Last month, a report confirmed that close to 3 billion gallons of wastewater containing toxic chemicals like arsenic and thalium (also found in rat poison) were dumped into California aquifers, contaminating clean drinking water and jeopardizing the health of countless residents. The chemical wastewater is a biproduct of hydraulic fracturing or, fracking, a process of extracting fossil fuels by drilling into the ground with a mixture of cement, chemicals, and, ironically, a lot of water. Fracking is already an incredibly water-intensive process, and so the pollution that has resulted from dumping this wastewater into CLEAN water only adds insult to injury. Actually, it adds undrinkable water to a dwindling amount of drinkable water. Great. With water already in such drastically short supply in California, this act of carelessness by all those involved is another example of energy (and ultimately) money-minded individuals ruining things for the rest of us.
But it’s too easy to create an “us vs. them” scenario here. That doesn’t help us as a collective society. Whether you’re an oil executive, politician, a government regulatory agency employee, or just an average citizen, we all need to be aware of the implications of both our actions and our apathy.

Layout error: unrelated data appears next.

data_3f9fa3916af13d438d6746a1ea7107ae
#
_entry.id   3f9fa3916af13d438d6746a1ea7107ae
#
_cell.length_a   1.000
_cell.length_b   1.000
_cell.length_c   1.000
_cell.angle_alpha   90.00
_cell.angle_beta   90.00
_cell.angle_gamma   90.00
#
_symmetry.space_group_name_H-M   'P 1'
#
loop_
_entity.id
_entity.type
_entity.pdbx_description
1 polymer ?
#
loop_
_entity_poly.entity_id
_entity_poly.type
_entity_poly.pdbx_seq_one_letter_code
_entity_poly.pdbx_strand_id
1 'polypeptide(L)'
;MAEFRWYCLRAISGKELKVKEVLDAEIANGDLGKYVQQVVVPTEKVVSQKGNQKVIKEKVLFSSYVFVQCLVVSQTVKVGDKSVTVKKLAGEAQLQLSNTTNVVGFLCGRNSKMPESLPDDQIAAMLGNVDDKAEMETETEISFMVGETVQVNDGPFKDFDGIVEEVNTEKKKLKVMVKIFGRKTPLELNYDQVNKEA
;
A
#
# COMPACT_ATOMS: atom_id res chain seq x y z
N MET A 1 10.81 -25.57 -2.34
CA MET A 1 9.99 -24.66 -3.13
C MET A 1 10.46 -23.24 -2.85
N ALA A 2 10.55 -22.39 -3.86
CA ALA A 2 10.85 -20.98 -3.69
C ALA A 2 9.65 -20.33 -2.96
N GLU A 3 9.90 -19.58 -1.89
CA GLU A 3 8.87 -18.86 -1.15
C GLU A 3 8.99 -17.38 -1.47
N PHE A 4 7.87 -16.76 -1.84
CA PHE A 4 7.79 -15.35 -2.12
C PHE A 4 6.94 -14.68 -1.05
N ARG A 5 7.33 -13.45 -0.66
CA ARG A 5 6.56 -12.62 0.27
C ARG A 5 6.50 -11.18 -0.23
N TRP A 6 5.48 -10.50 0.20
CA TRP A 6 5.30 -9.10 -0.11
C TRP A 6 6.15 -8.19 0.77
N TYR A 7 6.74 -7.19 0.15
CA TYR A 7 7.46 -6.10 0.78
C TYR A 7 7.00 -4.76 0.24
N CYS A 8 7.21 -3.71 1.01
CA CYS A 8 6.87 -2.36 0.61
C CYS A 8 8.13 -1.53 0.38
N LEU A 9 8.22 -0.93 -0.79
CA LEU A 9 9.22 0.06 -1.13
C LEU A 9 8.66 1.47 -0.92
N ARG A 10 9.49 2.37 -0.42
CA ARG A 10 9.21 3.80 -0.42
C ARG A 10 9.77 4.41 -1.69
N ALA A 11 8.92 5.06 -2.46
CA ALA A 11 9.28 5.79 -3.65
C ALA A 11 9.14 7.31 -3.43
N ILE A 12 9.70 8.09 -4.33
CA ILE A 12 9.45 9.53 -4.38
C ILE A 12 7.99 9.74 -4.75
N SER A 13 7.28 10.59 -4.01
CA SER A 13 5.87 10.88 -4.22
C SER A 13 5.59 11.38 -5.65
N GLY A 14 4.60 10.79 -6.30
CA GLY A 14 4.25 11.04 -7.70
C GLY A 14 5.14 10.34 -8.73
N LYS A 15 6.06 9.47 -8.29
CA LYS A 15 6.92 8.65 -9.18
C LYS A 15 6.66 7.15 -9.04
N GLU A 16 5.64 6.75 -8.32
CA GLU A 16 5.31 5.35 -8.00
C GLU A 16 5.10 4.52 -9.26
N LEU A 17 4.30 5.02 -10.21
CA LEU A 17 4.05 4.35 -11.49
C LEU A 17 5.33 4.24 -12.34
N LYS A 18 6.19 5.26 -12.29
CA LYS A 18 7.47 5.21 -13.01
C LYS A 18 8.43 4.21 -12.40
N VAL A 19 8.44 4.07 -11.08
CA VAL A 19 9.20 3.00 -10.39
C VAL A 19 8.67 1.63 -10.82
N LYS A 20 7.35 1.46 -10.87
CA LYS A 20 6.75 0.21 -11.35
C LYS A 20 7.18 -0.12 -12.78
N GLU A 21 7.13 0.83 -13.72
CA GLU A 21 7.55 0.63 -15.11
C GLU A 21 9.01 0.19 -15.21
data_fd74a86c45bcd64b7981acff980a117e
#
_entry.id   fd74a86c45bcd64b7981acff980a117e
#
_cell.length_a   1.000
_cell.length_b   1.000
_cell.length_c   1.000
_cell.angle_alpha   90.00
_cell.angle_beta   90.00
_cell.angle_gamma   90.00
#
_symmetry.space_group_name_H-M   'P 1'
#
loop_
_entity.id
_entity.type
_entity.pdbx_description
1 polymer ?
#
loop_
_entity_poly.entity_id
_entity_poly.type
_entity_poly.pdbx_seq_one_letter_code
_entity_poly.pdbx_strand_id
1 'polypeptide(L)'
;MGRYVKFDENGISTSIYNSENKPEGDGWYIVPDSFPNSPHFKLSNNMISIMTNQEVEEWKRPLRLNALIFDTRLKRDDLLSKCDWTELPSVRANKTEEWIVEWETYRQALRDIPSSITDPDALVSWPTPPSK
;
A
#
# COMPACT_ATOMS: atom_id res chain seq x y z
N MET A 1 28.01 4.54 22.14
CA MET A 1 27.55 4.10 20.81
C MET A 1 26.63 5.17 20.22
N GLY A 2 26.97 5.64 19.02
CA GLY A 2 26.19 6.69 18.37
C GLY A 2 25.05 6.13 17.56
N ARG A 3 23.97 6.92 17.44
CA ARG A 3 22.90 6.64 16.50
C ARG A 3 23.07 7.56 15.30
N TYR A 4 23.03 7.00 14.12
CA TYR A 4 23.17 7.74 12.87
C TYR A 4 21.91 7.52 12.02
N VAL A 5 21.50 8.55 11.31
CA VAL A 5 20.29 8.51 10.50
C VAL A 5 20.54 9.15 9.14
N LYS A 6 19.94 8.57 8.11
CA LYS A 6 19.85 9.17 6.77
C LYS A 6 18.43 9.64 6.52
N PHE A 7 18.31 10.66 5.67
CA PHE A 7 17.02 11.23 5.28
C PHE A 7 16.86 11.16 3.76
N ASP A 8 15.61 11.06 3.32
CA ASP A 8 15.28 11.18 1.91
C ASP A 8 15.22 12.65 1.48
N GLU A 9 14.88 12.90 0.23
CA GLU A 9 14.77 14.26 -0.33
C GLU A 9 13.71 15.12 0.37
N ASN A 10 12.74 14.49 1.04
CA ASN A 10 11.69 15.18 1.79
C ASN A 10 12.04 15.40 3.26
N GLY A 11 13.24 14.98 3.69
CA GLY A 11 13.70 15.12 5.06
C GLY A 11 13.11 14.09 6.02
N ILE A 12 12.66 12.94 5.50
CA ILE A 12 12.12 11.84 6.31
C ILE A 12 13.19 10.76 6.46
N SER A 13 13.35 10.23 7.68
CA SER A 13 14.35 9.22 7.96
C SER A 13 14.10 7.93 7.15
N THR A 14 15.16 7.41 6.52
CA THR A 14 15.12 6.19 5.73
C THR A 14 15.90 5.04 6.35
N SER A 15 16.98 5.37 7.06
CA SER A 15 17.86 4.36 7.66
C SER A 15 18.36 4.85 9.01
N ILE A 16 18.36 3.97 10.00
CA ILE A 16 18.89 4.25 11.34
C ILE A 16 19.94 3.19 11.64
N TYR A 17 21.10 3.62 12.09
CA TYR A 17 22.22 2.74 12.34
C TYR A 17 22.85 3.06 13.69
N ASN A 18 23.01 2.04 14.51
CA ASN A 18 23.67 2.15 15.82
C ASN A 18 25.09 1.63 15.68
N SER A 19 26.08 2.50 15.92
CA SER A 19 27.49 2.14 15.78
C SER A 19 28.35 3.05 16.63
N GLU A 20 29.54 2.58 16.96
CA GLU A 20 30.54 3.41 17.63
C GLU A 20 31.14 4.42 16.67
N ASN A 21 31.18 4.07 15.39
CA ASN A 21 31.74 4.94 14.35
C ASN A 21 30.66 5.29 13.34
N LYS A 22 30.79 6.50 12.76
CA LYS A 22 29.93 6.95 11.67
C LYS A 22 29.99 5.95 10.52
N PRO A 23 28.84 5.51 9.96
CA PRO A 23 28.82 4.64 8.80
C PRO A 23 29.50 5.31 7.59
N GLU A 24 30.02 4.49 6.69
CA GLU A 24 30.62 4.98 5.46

Don’t let the term, “Natural Gas” fool you. Fossil fuels are fossil fuels, and we have to be aware of the consequences of the blatant disregard for safety and health regulations that seem to occur wherever fracking occurs, whether in Colorado, Pennsylvania, and now, Virginia. Specifically, the George Washington National Park. Were the same sort of incident to occur here, it could potentially contaminate both the James and Potomac rivers. We need to be very careful about this.
We all need to address fracking, oil drilling, coal mining, and other ways we power our homes, appliances, and livelihoods. Just like with food, we cannot ignore where our energy comes from, how it’s produced, and what that means for us, the planet, and our future. Unless we are truly and honestly conscious of our own actions, we cannot possibly help anything or anyone else.
Reducing your water, electricity, and gasoline use doesn’t have to be seen as a limitation in your daily life. Instead, see it as the ability to live your life without being dependent on companies for comfort. Consuming less of everything isn’t a downgrade. It’s an empowering process that can help lead you away from “stuff,” and towards true happiness and contentment. Don’t even do it for environmental or social reasons, do it for yourself. Because you can’t save the world without saving yourself first.